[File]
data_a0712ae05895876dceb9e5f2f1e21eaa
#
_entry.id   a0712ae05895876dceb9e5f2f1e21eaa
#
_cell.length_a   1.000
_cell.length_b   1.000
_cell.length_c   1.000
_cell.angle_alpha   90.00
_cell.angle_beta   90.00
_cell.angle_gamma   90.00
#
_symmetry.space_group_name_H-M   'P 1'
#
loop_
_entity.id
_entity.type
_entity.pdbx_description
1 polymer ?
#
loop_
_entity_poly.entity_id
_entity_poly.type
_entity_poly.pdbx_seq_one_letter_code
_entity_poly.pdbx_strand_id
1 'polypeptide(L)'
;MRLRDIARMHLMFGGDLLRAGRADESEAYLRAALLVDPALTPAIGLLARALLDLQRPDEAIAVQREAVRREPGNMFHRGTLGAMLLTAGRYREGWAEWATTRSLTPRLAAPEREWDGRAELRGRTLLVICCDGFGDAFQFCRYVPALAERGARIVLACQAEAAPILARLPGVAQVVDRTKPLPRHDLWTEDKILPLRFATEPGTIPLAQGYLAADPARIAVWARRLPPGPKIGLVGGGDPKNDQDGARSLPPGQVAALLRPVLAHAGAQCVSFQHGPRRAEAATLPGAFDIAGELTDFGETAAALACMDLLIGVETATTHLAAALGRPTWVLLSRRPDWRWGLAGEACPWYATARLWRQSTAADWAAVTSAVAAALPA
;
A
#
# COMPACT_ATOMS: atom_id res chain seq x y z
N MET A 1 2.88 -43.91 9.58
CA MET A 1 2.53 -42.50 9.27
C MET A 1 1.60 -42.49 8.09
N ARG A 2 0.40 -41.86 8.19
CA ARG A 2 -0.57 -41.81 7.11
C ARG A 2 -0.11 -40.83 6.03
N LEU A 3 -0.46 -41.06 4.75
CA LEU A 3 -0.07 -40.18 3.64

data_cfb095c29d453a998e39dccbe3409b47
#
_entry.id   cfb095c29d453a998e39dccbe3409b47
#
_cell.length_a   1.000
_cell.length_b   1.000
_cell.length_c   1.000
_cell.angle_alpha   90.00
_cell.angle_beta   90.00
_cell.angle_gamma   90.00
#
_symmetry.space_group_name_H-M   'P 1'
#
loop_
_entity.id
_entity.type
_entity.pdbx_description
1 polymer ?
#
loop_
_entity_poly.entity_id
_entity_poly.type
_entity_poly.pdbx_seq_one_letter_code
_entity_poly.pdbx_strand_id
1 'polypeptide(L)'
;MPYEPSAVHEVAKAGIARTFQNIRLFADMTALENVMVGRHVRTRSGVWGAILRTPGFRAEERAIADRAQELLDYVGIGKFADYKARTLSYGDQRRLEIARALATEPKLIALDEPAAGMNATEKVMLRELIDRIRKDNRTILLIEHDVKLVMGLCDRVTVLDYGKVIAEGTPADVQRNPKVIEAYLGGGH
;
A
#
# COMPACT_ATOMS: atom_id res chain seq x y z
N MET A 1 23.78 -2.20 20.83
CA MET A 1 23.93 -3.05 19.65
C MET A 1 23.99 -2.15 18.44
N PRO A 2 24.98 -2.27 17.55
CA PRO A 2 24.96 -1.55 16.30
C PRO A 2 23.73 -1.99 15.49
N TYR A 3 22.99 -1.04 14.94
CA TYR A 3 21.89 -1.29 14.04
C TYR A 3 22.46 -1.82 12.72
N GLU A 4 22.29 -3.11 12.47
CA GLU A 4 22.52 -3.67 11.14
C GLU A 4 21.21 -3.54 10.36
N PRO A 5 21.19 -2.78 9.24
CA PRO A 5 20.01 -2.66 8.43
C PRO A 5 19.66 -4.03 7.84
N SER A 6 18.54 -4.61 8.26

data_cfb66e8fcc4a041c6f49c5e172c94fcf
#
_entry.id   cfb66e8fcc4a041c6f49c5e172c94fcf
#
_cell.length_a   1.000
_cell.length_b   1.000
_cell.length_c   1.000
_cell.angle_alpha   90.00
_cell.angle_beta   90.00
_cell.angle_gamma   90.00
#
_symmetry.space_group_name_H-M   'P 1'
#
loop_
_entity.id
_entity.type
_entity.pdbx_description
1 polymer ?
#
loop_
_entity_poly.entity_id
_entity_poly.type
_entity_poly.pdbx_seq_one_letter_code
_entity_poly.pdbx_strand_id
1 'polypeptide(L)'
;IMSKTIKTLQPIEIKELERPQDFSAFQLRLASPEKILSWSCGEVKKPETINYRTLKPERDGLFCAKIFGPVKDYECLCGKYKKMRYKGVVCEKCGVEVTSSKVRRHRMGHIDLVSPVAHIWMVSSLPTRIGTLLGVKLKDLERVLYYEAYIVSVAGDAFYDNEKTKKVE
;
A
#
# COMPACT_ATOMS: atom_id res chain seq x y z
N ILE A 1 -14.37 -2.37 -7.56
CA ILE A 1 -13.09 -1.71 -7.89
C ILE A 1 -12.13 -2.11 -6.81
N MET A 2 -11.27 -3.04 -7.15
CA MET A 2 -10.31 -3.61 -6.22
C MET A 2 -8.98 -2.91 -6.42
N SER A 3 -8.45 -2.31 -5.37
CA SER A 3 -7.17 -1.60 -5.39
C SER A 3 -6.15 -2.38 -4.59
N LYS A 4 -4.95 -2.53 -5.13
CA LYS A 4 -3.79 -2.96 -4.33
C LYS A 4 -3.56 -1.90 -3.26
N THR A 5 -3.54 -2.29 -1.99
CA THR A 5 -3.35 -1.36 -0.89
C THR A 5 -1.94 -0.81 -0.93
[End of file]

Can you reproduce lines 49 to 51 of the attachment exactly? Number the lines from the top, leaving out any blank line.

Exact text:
#
_symmetry.space_group_name_H-M   'P 1'
#